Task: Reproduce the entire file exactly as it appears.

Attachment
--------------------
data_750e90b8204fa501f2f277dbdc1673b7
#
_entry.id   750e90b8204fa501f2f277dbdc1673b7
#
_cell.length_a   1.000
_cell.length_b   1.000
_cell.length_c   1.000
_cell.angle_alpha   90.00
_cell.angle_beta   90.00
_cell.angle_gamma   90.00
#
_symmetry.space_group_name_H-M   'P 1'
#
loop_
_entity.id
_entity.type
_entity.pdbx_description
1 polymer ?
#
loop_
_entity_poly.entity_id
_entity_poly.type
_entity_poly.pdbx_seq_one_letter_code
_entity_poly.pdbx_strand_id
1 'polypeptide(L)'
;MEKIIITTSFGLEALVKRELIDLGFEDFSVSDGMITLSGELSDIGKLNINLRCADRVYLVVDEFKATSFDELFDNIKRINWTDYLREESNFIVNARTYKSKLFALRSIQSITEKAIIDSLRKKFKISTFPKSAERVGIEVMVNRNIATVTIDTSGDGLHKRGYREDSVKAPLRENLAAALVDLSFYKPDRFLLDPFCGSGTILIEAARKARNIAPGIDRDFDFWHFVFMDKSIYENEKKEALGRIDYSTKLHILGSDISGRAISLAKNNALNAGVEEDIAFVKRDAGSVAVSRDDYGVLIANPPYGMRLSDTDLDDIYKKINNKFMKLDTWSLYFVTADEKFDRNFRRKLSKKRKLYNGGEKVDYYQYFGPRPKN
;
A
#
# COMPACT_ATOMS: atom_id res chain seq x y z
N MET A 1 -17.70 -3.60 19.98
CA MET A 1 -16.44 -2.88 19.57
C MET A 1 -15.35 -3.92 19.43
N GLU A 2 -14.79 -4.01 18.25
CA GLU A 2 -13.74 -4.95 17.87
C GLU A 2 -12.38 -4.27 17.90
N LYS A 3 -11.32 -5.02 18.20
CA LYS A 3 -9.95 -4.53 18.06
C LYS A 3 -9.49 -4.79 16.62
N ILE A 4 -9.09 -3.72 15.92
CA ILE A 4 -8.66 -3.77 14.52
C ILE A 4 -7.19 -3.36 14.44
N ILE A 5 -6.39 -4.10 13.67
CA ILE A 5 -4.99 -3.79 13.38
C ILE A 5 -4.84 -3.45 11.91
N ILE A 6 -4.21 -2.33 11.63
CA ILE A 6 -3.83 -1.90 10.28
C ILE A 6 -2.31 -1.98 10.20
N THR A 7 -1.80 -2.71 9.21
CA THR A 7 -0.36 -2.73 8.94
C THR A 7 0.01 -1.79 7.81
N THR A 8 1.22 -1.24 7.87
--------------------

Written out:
data_750e90b8204fa501f2f277dbdc1673b7
#
_entry.id   750e90b8204fa501f2f277dbdc1673b7
#
_cell.length_a   1.000
_cell.length_b   1.000
_cell.length_c   1.000
_cell.angle_alpha   90.00
_cell.angle_beta   90.00
_cell.angle_gamma   90.00
#
_symmetry.space_group_name_H-M   'P 1'
#
loop_
_entity.id
_entity.type
_entity.pdbx_description
1 polymer ?
#
loop_
_entity_poly.entity_id
_entity_poly.type
_entity_poly.pdbx_seq_one_letter_code
_entity_poly.pdbx_strand_id
1 'polypeptide(L)'
;MEKIIITTSFGLEALVKRELIDLGFEDFSVSDGMITLSGELSDIGKLNINLRCADRVYLVVDEFKATSFDELFDNIKRINWTDYLREESNFIVNARTYKSKLFALRSIQSITEKAIIDSLRKKFKISTFPKSAERVGIEVMVNRNIATVTIDTSGDGLHKRGYREDSVKAPLRENLAAALVDLSFYKPDRFLLDPFCGSGTILIEAARKARNIAPGIDRDFDFWHFVFMDKSIYENEKKEALGRIDYSTKLHILGSDISGRAISLAKNNALNAGVEEDIAFVKRDAGSVAVSRDDYGVLIANPPYGMRLSDTDLDDIYKKINNKFMKLDTWSLYFVTADEKFDRNFRRKLSKKRKLYNGGEKVDYYQYFGPRPKN
;
A
#
# COMPACT_ATOMS: atom_id res chain seq x y z
N MET A 1 -17.70 -3.60 19.98
CA MET A 1 -16.44 -2.88 19.57
C MET A 1 -15.35 -3.92 19.43
N GLU A 2 -14.79 -4.01 18.25
CA GLU A 2 -13.74 -4.95 17.87
C GLU A 2 -12.38 -4.27 17.90
N LYS A 3 -11.32 -5.02 18.20
CA LYS A 3 -9.95 -4.53 18.06
C LYS A 3 -9.49 -4.79 16.62
N ILE A 4 -9.09 -3.72 15.92
CA ILE A 4 -8.66 -3.77 14.52
C ILE A 4 -7.19 -3.36 14.44
N ILE A 5 -6.39 -4.10 13.67
CA ILE A 5 -4.99 -3.79 13.38
C ILE A 5 -4.84 -3.45 11.91
N ILE A 6 -4.21 -2.33 11.63
CA ILE A 6 -3.83 -1.90 10.28
C ILE A 6 -2.31 -1.98 10.20
N THR A 7 -1.80 -2.71 9.21
CA THR A 7 -0.36 -2.73 8.94
C THR A 7 0.01 -1.79 7.81
N THR A 8 1.22 -1.24 7.87